Reid Tamashiro said the Farrington program began as a pilot project last year to provide free activities for students and adults because of the area's shortage of land and facilities.
Participants totaled about 700 last year and more are expected when the program reopens Sept. 5 with classes in circuit training, hip hop, body fitness, exercise, salsa and cha-cha-cha, he said.
Clayton Fujie, deputy superintendent of Hawaii's public schools, noted that a Hawaii teacher was honored as national P.E. teacher in May. Gregg Agena then worked at Mililani Middle School and is now at McKinley High School.
"There are good things out there happening," Fujie said. But he cautioned, "You don't want to prescribe one program for every school. All are doing different things but they have to meet standards (for physical education)."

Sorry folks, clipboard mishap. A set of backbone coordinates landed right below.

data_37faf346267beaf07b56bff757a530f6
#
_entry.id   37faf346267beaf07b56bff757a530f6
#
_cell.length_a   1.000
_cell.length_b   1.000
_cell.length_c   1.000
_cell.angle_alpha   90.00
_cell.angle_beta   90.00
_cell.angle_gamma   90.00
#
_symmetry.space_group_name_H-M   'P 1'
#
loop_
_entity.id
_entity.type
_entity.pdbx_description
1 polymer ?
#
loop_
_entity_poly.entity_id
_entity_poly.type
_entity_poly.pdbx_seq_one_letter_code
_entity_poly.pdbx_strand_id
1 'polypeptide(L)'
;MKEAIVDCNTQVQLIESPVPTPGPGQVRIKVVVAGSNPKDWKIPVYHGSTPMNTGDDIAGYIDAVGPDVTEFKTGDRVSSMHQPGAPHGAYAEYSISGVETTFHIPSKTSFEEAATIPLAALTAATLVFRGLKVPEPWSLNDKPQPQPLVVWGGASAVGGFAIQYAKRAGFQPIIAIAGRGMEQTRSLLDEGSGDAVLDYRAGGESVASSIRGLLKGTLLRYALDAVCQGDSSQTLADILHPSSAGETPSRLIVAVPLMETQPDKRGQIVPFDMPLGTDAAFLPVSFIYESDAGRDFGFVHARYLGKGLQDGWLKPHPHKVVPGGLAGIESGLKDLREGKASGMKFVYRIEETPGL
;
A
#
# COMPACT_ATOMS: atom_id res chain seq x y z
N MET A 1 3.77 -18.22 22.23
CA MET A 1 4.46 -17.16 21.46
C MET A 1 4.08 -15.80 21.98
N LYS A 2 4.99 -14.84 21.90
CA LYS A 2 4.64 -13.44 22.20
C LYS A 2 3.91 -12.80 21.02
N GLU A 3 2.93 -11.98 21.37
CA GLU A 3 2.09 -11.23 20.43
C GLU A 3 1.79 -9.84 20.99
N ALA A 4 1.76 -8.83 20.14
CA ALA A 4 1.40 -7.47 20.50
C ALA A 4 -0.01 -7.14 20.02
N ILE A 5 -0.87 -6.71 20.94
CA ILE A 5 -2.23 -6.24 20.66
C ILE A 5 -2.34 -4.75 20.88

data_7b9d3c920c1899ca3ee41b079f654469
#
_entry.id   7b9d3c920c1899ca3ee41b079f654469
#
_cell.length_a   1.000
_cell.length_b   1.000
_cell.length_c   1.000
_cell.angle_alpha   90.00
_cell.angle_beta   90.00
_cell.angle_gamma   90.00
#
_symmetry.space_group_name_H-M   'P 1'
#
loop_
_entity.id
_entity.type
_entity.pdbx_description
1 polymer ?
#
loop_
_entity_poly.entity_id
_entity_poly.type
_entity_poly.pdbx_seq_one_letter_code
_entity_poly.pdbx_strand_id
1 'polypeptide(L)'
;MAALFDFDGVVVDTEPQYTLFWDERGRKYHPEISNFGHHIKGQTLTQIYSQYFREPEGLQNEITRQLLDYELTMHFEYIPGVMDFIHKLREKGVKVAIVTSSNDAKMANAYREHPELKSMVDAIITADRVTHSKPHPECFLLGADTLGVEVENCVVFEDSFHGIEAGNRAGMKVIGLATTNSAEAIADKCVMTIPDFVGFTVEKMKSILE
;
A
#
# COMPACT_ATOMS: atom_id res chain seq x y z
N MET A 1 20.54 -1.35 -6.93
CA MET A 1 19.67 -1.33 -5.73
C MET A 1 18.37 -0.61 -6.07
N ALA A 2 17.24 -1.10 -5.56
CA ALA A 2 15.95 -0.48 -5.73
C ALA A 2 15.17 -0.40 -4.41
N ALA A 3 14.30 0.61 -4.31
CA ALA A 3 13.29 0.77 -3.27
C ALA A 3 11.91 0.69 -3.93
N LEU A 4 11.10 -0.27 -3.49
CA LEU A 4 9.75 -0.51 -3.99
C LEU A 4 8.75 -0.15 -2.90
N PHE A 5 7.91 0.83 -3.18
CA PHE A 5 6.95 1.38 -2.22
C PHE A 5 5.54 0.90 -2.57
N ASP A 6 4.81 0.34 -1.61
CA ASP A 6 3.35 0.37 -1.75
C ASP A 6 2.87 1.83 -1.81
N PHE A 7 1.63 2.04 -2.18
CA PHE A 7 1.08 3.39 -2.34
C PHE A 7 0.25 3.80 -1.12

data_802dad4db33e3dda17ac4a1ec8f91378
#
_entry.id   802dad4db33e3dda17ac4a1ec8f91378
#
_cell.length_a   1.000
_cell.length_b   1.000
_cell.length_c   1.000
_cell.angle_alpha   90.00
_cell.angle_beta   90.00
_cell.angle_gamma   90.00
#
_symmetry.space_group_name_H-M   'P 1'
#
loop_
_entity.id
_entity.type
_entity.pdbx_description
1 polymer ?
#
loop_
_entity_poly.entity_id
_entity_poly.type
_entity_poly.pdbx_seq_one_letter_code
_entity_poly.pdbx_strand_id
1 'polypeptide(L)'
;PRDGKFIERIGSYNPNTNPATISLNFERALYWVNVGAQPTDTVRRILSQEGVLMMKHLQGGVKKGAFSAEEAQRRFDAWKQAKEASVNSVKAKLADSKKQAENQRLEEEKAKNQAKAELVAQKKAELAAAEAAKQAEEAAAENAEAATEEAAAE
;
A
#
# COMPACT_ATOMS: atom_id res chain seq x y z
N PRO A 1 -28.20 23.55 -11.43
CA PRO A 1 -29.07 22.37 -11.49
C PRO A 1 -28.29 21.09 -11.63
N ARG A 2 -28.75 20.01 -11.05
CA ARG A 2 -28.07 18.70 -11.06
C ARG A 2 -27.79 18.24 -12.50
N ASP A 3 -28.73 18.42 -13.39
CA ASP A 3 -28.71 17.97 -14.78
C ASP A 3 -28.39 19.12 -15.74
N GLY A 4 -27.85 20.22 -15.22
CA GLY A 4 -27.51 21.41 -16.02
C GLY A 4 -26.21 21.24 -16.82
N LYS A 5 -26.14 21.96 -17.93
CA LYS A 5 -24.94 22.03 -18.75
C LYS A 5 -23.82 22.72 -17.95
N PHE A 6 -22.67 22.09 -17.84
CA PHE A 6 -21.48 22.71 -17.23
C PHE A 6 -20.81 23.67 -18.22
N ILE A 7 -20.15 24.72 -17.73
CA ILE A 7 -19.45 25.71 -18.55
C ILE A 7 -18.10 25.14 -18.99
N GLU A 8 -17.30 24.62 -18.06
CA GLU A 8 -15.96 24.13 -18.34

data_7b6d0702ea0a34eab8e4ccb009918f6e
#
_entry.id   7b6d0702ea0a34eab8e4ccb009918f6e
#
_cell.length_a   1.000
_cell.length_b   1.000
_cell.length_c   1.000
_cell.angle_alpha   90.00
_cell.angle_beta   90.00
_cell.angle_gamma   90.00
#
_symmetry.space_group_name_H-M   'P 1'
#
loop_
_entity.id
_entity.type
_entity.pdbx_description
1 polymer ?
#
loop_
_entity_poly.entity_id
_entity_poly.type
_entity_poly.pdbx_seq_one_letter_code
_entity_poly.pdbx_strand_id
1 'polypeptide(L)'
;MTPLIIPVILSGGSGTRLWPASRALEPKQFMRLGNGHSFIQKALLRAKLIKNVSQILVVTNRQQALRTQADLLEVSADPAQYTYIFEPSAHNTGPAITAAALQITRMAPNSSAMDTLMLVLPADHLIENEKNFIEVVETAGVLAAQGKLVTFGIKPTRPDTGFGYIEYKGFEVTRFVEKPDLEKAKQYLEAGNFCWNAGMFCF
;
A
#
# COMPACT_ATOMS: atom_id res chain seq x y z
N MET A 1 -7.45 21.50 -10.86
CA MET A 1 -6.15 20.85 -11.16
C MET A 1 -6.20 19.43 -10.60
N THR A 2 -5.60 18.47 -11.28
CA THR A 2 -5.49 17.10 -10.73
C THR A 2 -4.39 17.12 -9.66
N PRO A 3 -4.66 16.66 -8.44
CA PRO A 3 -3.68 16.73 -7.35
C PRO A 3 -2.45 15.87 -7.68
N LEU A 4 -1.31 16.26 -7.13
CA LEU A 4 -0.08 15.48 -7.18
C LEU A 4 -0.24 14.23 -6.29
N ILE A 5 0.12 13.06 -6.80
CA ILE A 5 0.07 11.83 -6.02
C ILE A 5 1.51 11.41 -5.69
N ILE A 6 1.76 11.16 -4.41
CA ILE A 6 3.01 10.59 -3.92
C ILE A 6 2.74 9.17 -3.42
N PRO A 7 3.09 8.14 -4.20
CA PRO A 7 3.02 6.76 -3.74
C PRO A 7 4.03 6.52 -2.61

Weisman cited a number of national developments to foster healthy lifestyles among youth.
» The American Heart Association and the William J. Clinton Foundation formed an Alliance for a Healthier Generation funded with $8 million from the Robert Wood Johnson Foundation for a Healthy Schools Program.
Schools can apply for the program, which will provide resources on good nutrition and appropriate physical activity for children and materials to support staff wellness programs.
» Nickelodeon has partnered with the alliance for a "Let's Just Play Go Healthy Challenge," inviting kids across the country to take the lead in making their generation the healthiest. Four kids with diverse challenges to make their lives healthier have been followed since April to monitor their progress.
More than Hawaii 500 kids have signed up for the challenge and the goal is 1,000, Weisman said. On Sept. 30, Nickelodeon will go off the air for three hours for its third annual Worldwide Day of Play, encouraging kids to go outside and play.